Clinton makes final push for Murphy, Democrats

In an effort to mobilize Democrats a day before the midterm elections, former President Bill Clinton

In an effort to mobilize Democrats a day before the midterm elections, former President Bill Clinton lent his star power to U.S. Rep. Scott Murphy’s campaign, praising the health care overhaul, federal stimulus and financial bailout.

At least 1,500 people crowded into the Hall of Springs at Saratoga Spa State Park to hear the 42nd president, waiting at least two hours from the time the doors opened to the public before dawn Monday until he took the stage.

In a 20-minute speech, Clinton also said the serious issues facing the country, from childhood obesity to losing jobs overseas, transcend party lines.

“This is not about right and left; this is about tomorrow versus yesterday,” Clinton said.

Yet his speech was partisan enough to whip up support for Democratic candidates, especially incumbents, in a year when anti-incumbent and anti-Democratic fervor is high.

Clinton blamed Republicans for high budget deficits and touted his own reign in office as a prosperous time for the nation.

The audience was friendly to that message, cheering and enthusiastic despite the early hour and long wait.

“My favorite’s when he said, ‘And then they repealed arithmetic,’ ” said Kathleen Sims, a University at Albany graduate student, quoting Clinton referring to GOP policies.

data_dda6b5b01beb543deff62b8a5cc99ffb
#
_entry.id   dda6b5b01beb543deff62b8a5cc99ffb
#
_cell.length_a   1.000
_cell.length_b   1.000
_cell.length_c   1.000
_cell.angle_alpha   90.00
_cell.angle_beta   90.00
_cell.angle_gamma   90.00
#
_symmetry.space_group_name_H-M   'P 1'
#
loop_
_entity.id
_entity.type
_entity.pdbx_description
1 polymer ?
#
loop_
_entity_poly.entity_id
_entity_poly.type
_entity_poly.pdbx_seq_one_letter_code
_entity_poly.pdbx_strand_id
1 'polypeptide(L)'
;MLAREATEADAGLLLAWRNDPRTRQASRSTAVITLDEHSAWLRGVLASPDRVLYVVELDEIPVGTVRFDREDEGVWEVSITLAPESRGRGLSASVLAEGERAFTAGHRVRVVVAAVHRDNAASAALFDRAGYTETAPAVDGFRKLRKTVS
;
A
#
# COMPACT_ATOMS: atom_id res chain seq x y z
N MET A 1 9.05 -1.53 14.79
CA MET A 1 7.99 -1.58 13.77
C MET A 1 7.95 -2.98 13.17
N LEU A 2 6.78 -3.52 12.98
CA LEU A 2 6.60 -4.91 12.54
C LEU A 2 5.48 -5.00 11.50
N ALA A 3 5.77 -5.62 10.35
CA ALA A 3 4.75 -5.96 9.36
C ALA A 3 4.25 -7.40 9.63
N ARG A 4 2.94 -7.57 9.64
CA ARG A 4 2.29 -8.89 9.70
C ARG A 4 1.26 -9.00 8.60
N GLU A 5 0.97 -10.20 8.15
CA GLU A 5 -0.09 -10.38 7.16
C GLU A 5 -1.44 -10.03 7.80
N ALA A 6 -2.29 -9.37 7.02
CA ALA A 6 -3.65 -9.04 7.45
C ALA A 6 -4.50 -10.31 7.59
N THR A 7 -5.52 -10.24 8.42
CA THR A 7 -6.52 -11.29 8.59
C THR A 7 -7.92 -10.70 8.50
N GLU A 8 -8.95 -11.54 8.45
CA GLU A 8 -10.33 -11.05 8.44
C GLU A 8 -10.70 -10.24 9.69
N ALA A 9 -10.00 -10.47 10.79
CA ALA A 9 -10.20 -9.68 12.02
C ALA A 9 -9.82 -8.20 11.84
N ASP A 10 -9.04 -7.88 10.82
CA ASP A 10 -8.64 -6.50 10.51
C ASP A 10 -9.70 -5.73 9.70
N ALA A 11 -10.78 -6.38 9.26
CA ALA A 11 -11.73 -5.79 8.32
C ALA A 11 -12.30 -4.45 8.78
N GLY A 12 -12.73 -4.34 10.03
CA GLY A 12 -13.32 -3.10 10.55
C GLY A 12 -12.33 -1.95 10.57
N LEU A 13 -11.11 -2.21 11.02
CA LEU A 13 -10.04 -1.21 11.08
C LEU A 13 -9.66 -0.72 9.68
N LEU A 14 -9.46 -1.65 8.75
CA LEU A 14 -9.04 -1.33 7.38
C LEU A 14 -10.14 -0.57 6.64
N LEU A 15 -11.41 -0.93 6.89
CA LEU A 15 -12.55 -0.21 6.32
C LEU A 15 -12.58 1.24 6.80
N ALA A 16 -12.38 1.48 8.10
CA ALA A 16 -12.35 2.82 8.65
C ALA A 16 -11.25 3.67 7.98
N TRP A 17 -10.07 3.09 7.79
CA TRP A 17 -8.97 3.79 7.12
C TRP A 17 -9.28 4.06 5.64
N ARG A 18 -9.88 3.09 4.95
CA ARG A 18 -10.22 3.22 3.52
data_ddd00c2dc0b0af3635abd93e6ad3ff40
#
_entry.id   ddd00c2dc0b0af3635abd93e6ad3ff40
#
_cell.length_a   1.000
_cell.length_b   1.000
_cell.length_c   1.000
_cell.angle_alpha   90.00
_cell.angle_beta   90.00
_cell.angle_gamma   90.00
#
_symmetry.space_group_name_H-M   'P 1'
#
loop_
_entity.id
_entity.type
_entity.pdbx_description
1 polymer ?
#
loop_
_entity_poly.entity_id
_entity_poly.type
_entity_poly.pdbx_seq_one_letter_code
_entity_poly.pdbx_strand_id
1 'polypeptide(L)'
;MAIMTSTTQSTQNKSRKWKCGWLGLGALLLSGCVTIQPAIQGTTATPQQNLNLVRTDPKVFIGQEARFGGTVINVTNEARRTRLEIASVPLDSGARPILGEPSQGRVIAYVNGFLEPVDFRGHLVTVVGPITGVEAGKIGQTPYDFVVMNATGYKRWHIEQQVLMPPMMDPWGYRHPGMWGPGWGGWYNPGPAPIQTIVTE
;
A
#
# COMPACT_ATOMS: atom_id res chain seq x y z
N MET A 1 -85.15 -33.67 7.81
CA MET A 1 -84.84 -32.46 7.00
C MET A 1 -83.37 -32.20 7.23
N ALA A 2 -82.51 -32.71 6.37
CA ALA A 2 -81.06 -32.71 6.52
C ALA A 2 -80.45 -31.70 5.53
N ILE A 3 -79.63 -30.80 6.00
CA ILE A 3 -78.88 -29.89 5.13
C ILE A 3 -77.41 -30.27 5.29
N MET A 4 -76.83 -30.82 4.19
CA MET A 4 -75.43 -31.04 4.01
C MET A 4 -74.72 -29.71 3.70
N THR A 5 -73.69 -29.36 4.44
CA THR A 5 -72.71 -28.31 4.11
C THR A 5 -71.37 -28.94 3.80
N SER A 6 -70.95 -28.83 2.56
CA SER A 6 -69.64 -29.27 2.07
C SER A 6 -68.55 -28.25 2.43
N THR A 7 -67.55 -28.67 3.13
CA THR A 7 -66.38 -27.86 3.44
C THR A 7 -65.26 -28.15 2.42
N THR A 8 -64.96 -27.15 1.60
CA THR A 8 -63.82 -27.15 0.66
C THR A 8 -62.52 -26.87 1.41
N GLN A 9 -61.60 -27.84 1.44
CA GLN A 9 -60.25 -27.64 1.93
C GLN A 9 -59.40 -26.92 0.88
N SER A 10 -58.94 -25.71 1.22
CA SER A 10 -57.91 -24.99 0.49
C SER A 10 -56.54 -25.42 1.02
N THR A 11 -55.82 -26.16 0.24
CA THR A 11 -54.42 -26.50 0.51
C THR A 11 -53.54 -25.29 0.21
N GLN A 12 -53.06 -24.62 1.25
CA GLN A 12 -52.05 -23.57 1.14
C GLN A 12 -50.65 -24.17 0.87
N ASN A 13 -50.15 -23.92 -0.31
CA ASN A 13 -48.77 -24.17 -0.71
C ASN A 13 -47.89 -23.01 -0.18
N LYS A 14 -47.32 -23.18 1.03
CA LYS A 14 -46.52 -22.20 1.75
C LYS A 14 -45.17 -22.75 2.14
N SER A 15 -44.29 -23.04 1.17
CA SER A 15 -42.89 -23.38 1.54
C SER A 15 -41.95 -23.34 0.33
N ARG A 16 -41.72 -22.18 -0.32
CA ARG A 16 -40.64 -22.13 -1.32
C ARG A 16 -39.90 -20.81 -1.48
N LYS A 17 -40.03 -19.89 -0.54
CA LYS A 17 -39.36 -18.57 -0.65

Sims also saw Clinton when he appeared at the Warren County Airport to campaign for Kirsten Gillibrand in 2006 when she first ran for Congress, in the district now represented by Murphy, D-Glens Falls.

Clinton told the crowd that the Murphy event was his 127th campaign stop, and he hadn’t intended to get so involved with the mid-term elections this fall. He gave a similar speech in Watertown soon after leaving Saratoga Springs, stumping for Rep. William L. Owens, D-Plattsburgh.

Voters head to the polls today to elect either Murphy or Republican Chris Gibson, a retired Army colonel from Kinderhook. In a recent Siena Research Institute poll, Gibson led Murphy by 9 percentage points.

Gibson spent Monday campaigning in Delaware and Otsego counties. His spokesman said Gibson would continue to get his message out to voters as Murphy brought the Democratic Party’s most popular member to the district.

“[Gibson] enjoys a large, enthusiastic and energized base of support. By contrast, Scott Murphy lacks that level of enthusiasm among the voters and is therefore bringing in help,” spokesman Dan Odescalchi said in a statement.

The sprawling 10-county district stretches from Poughkeepsie to Lake Placid and as far west as Cooperstown. It includes Saratoga County, and Republicans have a considerable enrollment advantage among residents there.

At least 100 Gibson supporters rallied outside the Hall of Springs on Monday morning as people waited in line to see Clinton.

The picketers broke out chanting at times, including: “One day left! One day left!”